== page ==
Ode On A Grecian Urn By John Keats

Good Essays

Liana Frauenberger
Professor Chan
ENG 114
25 September 2017
How Keats’s “Ode on a Grecian Urn” Reflects His Feelings and Beliefs Upon reading “Ode on a Grecian Urn” by John Keats, one may notice his references to the religions and customs of ancient Greek culture, and be able to contrast these observations to those he has made about other religions. The speaker studies the urn, and sees drawings of people partaking in activities and even dealing with personal struggles. An academic journal titled, “Just Beauty: Ovid and the Argument of Keats’s “‘Ode on a Grecian Urn”’ gives more information in regard to Keats’s observations. Arnd Bohm, the author of this article, tells of religious processes mentioned by Keats in both “Ode on a Grecian Urn” and one of his earlier works titled “Written in Disgust of Vulgar Superstition.” In these works, Keats references two different religions and different customs being practiced. In “Ode on a Grecian Urn,” ideas of beauty and love are also referenced heavily. According to the speaker’s observations, the Grecian urn seems to be not only beautiful and lyrical, but also has timelessness on its side; while such qualities are not mentioned about other religions and customs.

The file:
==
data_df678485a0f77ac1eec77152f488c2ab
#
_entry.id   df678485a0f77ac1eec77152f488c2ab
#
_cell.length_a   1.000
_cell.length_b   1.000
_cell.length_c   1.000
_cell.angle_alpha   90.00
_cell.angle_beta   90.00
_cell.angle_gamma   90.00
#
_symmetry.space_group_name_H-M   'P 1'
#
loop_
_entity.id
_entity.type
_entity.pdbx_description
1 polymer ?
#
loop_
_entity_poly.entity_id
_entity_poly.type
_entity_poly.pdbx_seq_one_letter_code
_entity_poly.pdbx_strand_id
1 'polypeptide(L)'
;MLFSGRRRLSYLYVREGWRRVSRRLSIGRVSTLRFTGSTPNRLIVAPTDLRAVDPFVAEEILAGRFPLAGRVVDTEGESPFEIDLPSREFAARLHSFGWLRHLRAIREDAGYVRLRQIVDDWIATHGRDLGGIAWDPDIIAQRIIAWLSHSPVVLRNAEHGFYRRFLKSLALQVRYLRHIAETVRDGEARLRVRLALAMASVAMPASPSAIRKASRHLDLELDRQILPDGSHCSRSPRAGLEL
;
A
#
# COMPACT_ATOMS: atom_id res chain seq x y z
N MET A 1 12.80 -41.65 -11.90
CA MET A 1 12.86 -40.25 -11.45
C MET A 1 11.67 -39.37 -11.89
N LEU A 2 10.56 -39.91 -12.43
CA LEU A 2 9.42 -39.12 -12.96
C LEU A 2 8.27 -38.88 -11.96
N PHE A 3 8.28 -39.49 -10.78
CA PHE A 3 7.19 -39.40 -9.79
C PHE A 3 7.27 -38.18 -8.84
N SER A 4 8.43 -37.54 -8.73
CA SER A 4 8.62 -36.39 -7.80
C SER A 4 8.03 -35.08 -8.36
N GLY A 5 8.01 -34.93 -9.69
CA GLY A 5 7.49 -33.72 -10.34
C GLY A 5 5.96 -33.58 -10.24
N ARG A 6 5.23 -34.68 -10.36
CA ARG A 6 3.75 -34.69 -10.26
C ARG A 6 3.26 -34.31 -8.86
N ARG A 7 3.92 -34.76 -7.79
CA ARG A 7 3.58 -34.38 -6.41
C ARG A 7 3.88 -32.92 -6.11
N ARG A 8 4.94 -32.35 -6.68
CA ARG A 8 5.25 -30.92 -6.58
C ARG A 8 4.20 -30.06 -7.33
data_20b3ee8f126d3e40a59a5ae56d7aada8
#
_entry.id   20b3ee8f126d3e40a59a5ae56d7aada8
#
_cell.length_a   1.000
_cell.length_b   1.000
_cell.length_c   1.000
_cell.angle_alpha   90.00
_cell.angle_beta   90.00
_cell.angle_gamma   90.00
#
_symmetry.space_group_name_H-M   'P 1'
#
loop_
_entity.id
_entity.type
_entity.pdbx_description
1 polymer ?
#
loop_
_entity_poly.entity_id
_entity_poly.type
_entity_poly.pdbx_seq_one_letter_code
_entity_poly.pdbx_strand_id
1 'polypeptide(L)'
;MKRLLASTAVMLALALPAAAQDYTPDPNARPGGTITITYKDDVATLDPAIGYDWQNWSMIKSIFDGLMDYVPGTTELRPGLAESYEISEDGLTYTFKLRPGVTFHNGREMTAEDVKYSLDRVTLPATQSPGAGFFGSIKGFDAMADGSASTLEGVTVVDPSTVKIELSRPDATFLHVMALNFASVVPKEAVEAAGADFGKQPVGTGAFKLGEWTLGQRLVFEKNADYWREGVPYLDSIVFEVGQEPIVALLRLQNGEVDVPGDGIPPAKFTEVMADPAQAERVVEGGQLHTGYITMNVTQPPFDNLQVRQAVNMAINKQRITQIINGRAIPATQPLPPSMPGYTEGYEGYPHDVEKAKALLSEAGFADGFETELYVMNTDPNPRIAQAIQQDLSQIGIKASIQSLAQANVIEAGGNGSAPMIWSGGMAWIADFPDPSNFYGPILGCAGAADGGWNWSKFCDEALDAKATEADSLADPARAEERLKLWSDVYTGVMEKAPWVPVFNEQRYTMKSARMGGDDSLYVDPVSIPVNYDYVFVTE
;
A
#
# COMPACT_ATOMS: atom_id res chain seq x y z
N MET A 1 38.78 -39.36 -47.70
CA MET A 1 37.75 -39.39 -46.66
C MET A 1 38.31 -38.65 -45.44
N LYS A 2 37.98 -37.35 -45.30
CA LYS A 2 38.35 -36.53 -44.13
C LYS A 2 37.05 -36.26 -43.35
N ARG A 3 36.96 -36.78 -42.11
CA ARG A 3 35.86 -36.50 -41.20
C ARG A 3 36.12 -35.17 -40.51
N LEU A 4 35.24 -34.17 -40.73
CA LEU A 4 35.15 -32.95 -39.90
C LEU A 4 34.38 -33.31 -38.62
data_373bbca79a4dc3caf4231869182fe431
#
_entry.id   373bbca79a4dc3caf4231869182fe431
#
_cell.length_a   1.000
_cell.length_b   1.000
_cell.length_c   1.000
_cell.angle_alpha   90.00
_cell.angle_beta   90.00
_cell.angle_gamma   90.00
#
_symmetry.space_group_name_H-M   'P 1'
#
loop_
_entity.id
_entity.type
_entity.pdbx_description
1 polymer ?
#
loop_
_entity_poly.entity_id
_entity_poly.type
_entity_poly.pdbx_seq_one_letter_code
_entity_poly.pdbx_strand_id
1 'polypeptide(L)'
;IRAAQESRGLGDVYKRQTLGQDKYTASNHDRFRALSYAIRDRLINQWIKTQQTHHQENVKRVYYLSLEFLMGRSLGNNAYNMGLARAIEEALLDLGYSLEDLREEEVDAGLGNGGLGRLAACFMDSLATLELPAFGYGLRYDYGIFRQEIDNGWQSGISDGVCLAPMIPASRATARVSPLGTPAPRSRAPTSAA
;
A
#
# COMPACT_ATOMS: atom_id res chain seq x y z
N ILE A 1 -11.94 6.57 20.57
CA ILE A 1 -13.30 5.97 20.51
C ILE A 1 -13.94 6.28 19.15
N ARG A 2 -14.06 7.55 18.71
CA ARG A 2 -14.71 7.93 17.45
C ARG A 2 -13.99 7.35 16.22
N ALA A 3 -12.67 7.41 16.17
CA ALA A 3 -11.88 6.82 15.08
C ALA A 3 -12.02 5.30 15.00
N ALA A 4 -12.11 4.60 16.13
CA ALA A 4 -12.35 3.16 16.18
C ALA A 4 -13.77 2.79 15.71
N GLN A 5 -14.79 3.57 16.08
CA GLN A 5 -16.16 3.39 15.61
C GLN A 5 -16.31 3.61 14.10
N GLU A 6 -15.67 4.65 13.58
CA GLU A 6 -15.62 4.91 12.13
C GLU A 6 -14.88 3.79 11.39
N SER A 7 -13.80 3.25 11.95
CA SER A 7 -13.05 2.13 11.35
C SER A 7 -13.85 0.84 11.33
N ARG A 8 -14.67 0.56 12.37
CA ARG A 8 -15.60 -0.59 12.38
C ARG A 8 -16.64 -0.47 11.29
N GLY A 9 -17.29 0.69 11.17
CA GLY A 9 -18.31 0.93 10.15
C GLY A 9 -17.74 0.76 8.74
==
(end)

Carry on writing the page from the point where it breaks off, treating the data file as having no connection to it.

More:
Bohm states that Keats struggled to accept the teachings of Christianity and saw a potential for nature to serve such a purpose while writing “Written in Disgust of Vulgar Superstition.” (Bohm 3). In this sonnet, Keats writes: “Some other gloominess, more dreadful cares,

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